Police: Mom held on $2 million bond for murdering her 6-year-old son and driving around with his body in the trunk


HENNEPIN COUNTY, MN – Julissa Thaler has been arrested and charged with second-degree murder for allegedly killing her 6-year-old son, Eli Hart. She is being held on $2 million bond. If convicted, Thaler faces up to 40 years in prison.

Just a few weeks before his May 20, 2022, death, Thaler was awarded full custody of her son, following what records show was a two-year long custody battle.

Now a court has granted Eli’s father, Troy Hart, full rights to handle the final disposition and funeral for his son. Thaler was stripped of her parental rights to be involved in funeral arrangements and planning.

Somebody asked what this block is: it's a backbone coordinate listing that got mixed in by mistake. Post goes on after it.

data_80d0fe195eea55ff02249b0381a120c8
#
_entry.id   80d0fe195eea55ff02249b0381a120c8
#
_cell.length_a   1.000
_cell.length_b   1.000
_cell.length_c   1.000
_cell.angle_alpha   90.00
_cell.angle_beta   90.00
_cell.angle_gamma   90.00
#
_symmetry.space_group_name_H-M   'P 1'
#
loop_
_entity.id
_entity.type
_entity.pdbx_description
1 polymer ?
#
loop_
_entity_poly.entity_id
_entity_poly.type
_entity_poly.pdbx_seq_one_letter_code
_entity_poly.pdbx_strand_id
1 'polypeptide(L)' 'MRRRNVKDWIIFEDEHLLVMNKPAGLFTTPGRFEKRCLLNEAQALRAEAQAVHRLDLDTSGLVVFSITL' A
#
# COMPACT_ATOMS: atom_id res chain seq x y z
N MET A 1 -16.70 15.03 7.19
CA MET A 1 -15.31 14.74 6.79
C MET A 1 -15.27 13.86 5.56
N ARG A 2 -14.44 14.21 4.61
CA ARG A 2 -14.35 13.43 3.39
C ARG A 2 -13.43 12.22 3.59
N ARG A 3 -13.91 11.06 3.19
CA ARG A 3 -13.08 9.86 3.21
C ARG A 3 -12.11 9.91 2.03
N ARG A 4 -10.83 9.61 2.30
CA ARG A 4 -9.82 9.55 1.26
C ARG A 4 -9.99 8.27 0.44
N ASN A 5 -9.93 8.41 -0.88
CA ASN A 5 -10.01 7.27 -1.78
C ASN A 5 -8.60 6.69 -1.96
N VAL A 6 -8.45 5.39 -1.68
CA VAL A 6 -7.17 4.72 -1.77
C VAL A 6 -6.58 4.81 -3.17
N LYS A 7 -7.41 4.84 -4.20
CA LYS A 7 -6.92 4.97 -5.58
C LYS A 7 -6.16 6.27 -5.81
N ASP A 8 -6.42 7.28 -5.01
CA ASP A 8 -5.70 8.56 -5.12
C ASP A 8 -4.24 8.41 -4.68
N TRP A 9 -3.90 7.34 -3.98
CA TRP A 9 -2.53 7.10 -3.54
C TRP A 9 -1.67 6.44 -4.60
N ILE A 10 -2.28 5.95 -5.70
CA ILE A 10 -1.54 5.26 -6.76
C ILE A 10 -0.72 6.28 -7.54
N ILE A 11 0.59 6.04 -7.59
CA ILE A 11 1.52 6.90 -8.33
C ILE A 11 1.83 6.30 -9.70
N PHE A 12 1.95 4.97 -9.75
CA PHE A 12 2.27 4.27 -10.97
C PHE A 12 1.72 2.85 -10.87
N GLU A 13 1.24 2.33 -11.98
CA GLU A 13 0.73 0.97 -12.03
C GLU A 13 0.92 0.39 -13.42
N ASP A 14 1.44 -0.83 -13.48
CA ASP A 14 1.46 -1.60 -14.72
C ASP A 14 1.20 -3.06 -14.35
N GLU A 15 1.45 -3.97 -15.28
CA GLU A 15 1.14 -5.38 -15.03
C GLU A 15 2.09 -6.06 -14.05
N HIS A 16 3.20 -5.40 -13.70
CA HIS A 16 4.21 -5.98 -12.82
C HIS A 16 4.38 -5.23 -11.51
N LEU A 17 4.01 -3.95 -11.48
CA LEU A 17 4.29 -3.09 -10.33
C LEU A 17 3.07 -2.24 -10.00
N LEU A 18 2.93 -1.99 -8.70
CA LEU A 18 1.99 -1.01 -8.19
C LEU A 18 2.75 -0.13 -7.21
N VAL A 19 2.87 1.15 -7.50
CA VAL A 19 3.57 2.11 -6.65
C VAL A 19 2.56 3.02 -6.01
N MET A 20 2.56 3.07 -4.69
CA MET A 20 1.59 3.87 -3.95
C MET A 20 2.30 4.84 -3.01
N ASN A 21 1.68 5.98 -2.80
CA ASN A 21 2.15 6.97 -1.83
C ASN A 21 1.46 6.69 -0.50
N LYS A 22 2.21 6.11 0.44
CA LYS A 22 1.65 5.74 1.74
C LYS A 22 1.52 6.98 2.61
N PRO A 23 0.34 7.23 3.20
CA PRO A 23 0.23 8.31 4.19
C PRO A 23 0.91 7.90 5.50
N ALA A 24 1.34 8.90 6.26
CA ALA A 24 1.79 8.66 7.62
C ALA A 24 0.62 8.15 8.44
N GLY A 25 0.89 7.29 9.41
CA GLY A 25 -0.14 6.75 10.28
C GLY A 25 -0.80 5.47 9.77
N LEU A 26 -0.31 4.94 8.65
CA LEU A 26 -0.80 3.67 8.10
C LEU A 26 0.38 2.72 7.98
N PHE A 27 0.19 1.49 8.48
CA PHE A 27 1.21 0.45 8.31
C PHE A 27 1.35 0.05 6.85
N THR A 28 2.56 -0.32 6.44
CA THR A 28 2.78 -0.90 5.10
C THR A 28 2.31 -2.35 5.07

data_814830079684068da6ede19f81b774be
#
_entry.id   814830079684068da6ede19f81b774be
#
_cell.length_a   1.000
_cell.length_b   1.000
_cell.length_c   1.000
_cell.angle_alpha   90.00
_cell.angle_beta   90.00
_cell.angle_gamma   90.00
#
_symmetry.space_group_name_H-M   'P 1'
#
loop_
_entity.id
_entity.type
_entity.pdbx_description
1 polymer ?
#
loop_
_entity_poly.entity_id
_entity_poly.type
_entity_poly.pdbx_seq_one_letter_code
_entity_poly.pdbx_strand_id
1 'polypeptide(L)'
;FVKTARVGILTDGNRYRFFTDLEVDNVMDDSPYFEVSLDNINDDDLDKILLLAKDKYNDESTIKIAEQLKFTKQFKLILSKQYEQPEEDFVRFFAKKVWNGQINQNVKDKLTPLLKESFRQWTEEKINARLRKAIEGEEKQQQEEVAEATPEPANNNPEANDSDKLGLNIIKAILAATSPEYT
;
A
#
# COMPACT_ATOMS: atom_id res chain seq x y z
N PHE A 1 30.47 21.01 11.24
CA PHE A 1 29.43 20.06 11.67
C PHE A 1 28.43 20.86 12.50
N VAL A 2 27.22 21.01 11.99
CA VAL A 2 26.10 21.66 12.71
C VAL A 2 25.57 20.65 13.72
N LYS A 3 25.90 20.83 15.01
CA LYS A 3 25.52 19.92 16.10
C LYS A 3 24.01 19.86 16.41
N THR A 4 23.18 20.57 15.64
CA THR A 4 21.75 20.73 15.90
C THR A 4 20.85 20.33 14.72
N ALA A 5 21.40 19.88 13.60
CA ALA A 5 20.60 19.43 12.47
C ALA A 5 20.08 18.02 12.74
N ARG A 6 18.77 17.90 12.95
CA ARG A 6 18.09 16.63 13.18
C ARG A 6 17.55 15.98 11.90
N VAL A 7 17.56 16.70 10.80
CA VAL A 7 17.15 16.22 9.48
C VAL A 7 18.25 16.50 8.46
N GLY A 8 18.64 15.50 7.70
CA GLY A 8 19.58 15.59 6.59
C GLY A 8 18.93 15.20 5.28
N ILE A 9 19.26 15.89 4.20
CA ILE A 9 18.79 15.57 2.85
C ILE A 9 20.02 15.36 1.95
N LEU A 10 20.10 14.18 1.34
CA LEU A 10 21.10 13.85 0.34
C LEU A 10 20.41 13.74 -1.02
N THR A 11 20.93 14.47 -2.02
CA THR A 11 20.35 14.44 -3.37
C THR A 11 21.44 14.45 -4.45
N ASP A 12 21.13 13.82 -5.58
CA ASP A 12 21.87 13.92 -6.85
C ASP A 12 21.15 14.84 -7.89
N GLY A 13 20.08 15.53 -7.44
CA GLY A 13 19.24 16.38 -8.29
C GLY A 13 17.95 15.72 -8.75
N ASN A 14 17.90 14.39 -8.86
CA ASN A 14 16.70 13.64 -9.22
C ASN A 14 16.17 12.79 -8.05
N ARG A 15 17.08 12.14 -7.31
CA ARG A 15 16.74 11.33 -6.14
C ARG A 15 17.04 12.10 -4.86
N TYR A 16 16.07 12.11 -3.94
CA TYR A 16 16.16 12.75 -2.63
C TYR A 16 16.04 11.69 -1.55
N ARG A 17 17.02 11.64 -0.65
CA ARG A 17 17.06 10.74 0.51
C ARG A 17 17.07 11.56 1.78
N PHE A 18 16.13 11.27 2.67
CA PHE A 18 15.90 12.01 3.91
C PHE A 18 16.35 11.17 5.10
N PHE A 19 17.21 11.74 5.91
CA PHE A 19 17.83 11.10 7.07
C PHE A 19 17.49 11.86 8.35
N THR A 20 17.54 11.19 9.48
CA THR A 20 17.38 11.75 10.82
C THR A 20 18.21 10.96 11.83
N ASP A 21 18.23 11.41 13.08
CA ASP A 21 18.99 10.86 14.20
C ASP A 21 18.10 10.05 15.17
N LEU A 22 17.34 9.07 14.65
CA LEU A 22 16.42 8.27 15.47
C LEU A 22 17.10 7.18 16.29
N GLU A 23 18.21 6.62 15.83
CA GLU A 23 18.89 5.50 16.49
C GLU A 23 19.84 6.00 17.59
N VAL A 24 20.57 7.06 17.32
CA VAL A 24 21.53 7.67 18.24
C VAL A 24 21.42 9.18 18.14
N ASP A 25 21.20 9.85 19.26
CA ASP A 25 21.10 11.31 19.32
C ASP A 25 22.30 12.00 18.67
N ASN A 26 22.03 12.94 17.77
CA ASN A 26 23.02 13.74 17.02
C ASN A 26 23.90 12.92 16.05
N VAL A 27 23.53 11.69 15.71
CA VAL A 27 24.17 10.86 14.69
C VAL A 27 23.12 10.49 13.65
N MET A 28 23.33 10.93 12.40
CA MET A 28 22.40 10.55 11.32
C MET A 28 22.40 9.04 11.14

Here is what we know.

As reported by Minneapolis’ CBS 4, Orono police conducted a traffic stop last Friday after receiving calls about a vehicle being operated with a blown-out tire and a shattered rear window.

Officers conducting the stop noticed what appeared to be blood on Thaler’s hand. They also noted a shotgun shell and a spent casing that accompanied a bullet hole in the back seat. They had all the probable cause they needed to search the vehicle.

They released Thaler from the scene and called a tow truck to impound the vehicle. Prior to the car being towed, officers searched the car, and discovered the body of a child in the trunk. It was later confirmed that the deceased was, in fact, Eli Hart.

When officers went to her residence to arrest her, they found she had changed clothes, throwing her previous clothing in the washer and was trying to leave the home on foot.